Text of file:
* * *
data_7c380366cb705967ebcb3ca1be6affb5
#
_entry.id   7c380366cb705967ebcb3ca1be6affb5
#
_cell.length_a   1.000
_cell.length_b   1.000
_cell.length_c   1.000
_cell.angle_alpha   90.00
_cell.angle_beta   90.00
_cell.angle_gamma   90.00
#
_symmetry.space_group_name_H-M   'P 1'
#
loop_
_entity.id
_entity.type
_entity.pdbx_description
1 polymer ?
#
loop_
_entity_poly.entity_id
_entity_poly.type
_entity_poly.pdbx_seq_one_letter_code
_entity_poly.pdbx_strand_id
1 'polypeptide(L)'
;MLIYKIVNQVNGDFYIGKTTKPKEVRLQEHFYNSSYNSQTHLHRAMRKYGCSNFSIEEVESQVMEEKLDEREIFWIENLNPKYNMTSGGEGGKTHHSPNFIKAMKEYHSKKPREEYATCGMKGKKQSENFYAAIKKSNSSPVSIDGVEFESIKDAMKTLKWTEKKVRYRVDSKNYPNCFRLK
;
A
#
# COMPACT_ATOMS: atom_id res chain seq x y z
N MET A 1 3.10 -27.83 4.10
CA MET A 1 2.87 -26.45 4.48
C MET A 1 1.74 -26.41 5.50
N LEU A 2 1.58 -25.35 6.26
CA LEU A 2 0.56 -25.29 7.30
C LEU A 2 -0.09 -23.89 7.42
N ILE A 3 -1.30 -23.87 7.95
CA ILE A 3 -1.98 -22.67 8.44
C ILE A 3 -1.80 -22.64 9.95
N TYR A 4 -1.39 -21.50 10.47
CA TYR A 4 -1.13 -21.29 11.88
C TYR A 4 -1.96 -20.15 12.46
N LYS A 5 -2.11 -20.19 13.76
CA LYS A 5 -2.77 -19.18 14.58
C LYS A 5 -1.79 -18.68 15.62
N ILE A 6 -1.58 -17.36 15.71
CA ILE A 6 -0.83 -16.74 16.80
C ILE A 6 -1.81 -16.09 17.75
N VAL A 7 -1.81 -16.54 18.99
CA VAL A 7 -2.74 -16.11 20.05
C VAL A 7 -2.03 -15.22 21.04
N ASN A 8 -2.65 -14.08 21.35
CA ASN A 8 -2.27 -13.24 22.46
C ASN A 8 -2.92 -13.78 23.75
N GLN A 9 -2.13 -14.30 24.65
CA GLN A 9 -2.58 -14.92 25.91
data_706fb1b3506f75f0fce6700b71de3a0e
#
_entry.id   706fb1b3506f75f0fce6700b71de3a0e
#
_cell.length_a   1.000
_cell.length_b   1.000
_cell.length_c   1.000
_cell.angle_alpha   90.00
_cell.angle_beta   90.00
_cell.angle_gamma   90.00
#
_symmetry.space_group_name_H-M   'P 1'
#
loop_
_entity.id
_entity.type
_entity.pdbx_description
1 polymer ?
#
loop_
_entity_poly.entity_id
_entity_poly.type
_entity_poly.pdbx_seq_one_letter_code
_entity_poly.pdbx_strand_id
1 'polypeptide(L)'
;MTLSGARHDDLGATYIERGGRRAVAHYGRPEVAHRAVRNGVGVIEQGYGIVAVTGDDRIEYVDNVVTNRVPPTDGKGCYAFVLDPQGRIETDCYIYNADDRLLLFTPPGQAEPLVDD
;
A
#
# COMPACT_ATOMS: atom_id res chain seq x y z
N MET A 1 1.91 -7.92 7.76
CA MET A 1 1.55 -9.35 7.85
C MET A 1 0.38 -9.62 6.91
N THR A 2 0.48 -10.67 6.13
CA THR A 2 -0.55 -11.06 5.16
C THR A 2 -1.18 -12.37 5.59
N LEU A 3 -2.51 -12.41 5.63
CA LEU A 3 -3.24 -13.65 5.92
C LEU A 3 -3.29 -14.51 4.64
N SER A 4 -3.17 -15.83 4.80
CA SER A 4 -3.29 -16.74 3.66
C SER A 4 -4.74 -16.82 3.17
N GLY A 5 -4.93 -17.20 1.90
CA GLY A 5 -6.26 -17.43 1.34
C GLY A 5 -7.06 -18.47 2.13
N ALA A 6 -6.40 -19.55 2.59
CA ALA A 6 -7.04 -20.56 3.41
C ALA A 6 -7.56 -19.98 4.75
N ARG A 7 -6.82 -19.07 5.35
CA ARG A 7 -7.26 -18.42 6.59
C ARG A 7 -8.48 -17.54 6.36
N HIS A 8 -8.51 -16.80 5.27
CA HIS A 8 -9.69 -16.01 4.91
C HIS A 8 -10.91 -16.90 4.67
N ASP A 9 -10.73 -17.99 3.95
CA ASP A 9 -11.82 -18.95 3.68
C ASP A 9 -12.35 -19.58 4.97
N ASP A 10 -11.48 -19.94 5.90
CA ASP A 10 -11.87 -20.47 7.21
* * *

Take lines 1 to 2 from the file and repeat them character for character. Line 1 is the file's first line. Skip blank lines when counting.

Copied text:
data_7c380366cb705967ebcb3ca1be6affb5
#